Molly and Sandra. Timing is Everything.
Would you want to leave your retirement security to chance? Probably not.
Many retirees, however, do just that. Why?
Because they don’t understand the importance of the Timing of their retirement.
Luck often plays a key role in determining whether a retiree’s income continues for years and years, or runs out early.
You can’t know in advance if the year you pick to retire will be a good one or a bad one for stocks. If it happens to be a bad one, like 2000 was, or 2008, it can mean the difference between retirement success, and retirement failure.
Let’s take a look at a hypothetical scenario.
To understand the importance of Timing Risk, imagine two investors, Molly and Sandra. They’re quite similar.
Firstly, Molly and Sandra have accumulated the same amount of savings: $1,000,000. 2 Second, Molly and Sandra have similar appetites for risk. Their investment portfolios are also similar. Each is comprised of 60% stocks, 30% bonds, and 10% cash. Both Molly and Sandra wish to draw the same $5,000 of monthly income from their investment portfolios.
What’s different about Molly and Sandra?
Just one thing. Luck.
Molly’s lucky. She picks a year to retire that’s a good one for stocks. Her portfolio enjoys gains over four consecutive years; 4%, 5%, 9%, and 7%, respectively.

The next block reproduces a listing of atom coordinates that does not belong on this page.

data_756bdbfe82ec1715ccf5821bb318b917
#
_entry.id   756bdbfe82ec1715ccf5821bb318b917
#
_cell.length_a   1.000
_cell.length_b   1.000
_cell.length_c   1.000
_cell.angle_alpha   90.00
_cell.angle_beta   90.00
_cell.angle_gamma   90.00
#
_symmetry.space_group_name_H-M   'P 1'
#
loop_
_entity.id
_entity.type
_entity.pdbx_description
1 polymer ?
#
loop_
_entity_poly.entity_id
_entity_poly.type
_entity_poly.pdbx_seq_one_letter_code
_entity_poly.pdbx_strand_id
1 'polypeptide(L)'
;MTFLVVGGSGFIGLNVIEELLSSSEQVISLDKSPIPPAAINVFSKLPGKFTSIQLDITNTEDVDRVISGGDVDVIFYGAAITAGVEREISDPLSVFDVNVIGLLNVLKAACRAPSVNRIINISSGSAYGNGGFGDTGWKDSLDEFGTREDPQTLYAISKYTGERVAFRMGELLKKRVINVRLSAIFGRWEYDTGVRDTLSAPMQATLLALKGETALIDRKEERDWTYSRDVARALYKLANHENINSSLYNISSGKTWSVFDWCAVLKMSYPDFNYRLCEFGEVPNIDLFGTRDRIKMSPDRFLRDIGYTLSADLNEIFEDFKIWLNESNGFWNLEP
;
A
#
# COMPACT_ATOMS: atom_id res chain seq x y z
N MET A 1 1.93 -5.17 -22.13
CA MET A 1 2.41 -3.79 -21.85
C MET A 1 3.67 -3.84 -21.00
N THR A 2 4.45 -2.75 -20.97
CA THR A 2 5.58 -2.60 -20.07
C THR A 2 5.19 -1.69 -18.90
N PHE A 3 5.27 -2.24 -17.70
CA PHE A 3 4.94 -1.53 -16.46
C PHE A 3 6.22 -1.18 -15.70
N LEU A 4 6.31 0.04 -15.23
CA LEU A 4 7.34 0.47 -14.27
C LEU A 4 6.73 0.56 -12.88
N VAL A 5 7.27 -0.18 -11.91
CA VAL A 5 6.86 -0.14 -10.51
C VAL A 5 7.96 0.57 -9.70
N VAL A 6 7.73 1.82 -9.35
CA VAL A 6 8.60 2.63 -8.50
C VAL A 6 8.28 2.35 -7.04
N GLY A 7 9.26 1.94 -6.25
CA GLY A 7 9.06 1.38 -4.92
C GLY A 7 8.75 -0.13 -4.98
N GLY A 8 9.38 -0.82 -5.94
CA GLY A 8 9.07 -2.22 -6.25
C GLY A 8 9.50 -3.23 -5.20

Sandra has bad luck. She chooses to retire just when stock prices begin to plunge. Sandra’s portfolio suffers a 20% loss in year one and a 14% loss in year two.
In years three and four, Sandra’s portfolio rebounds. She enjoys gains of 11% in year 3, and 13% in year 4.
What does this really mean?
It means a lot.
But here’s what’s remarkable.
After only four years, Sandra has $416,000 less than Molly! $416,000 less? How can this happen?
It’s simple. Mathematics.
Sandra’s bad luck in the timing of her retirement meant that she was forced to withdraw money from her portfolio just when it began to suffer investment losses. Each $5,000 withdrawal was partly comprised of selling some of the stocks in her portfolio. As share prices declined, Sandra had to sell more shares each month to generate the same amount of income. Moreover, once those shares were sold, they were no longer available in her portfolio to increase its value as share prices began to recover in years 3 and 4. Losing $416,000 is a big price for Sandra to pay…simply for bad timing.
Timing Risk, therefore, is an issue that no retiree should prudently ignore. Your own retirement security is too important to leave to chance.
The good news is, with the help of a financial advisor, you may be able to achieve a measure of protection against Timing Risk.
Just ask for help.
There’s just no need to have your retirement security left to good luck or bad.